ICON Clinical Executive, Dr Lee-Ann Jones offers insight into the available data evaluating the appropriate duration of trastuzumab therapy.
The funding of adjuvant trastuzumab has received much attention since its registration and launch in South Africa. Four large phase III trials[i] with more than 10 000 patients, consisting of 52 weeks of adjuvant trastuzumab concomitantly or sequentially with chemotherapy in early breast cancer (stage I to III), have consistently shown a significant reduction in risk of disease recurrence and risk of death.
With such robust data, there is no question about the value of adjuvant trastuzumab. The problem lies with the affordability of the regimen. A 52-week course for an average patient costs approximately R550 000 – a figure that is unsustainable for the majority of funders.
The choice to administer Herceptin for 52 weeks in the clinical trials was, however, not based on any pre-existing evidence. The initial results of a trial using shorter courses of trastuzumab had promising results.
In 2005, the preliminary results of the FinHer trial were presented at the San Antonio Breast Cancer Symposium[ii]. This trial was designed to compare docetaxel to vinorelbine as adjuvant chemotherapy in breast cancer. A total of 1 010 patients were randomised to receive either docetaxel/FEC or vinorelbine/FEC. Of the 1 010 patients, 226 were found to be Her2-positive. The Her2-positive patients were further randomised to receive either docetaxel or vinorelbine, with or without nine weekly trastuzumab infusions. The interim results at 36 months’ follow-up, showed an improvement in recurrence-free survival in the trastuzumab group. Based on these results, many South African breast cancer patients have received the nine-week FinHer regimen.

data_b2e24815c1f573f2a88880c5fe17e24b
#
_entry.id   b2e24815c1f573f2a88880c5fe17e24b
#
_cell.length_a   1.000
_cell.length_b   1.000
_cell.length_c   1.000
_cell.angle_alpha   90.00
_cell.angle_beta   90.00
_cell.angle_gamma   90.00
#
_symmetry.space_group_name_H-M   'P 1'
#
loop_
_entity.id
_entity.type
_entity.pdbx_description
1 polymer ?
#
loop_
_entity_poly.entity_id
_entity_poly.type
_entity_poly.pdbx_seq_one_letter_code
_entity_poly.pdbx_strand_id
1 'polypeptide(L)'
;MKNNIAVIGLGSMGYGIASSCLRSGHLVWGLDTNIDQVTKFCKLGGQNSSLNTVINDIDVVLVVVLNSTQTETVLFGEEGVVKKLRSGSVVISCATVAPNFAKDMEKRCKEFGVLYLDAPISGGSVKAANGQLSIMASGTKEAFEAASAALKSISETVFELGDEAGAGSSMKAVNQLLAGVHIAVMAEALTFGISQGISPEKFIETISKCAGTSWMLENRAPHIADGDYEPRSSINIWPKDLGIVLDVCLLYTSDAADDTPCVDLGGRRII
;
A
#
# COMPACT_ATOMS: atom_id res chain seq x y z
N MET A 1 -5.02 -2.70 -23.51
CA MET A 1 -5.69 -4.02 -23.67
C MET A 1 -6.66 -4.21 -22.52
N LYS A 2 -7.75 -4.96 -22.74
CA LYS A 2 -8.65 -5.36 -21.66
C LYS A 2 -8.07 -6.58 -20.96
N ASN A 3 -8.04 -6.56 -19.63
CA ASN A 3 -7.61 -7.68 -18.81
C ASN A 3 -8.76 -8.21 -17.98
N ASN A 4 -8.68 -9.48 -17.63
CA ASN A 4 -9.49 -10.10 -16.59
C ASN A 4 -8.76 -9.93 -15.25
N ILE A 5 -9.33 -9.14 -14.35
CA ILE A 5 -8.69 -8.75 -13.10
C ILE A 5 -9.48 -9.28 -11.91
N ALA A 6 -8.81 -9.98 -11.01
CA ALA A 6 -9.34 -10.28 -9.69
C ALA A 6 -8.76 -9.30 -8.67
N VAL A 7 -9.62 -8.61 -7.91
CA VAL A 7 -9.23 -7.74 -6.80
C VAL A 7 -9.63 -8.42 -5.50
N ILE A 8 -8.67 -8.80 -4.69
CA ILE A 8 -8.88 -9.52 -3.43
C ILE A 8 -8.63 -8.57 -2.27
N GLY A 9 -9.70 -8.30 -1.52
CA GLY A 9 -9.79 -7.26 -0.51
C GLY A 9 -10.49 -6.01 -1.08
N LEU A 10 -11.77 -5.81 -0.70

In 2009, the final result of the FinHer trial was published in the JCO[iii]. At a median follow-up of 62 months, there was no significant difference in distant disease-free survival or overall survival between patients who received trastuzumab (n=116) and those who did not (n=116). Despite these results, the nine-week regimen has been in continual use.
In 2012, the results of two trials confirmed 12-month trastuzumab to be the standard of care. The Phase III PHARE trial, published in The Lancet Oncology[iv], failed to prove non-inferiority of six-month versus 12-month adjuvant trastuzumab on disease-free survival, with all sub-groups favouring 12 months of treatment. The HERA trial released the findings of the one-year versus two-year trastuzumab therapy, revealing no disease-free or overall survival benefit of the two-year treatment.[v]
We eagerly await the results of ongoing trials evaluating the appropriate duration of trastuzumab therapy, as these will further shape our discussions and recommendations. The Persephone trial is an ongoing UK-based trial comparing six months to 12 months of adjuvant trastuzumab. Recruitment is expected to complete in 2016.
[i] Romond EH, Perez EA, Bryant J, et al. Trastuzumab plus adjuvant chemotherapy for operable HER2- positive breast cancer [supplementary appendix appears online]. N Engl J Med 2005;353:1673-1684. http://www.ncbi.nlm.nih.gov/pubmed/16236738.
Romond EH, Suman VJ, Jeong J-H, et al. Trastuzumab plus adjuvant chemotherapy for HER2-positive breast cancer: final planned joint analysis of overall survival from NSABP B-31 and NCCTG N9831A. Presented at the San Antonio Breast Cancer Symposium in San Antonio, TX; December 4-8, 2012. SABCS Oral presentation #S5-5.
Piccart-Gebhart MJ, Procter M, Leyland-Jones B, et al. Trastuzumab after adjuvant chemotherapy in HER2-positive breast cancer. N Engl J Med 2005;353:1659-1672.
Slamon D, Eiermann W, Robert N, et al. Adjuvant trastuzumab in HER2-positive breast cancer. NEngl J Med 2011;365:1273-1283. http://www.ncbi.nlm.nih.gov/pubmed/21991949.
[ii] Joensuu H, Kellokumpu-Lehtinen P, Bono P, et al. Adjuvant docetaxel or vinorelbine with or without trastuzumab for breast cancer. N Engl J Med 2006;354:809-820.
[iii] Joensuu H, Bono P, Kataja V, et al. Fluorouracil, epirubicin and cyclophosphamide with either docetaxel or vinorelbine, with or without trastuzumab, as adjuvant treatments of breast cancer: final results of the FinHer Trial. J Clin Oncol 2009;27:5685-5692.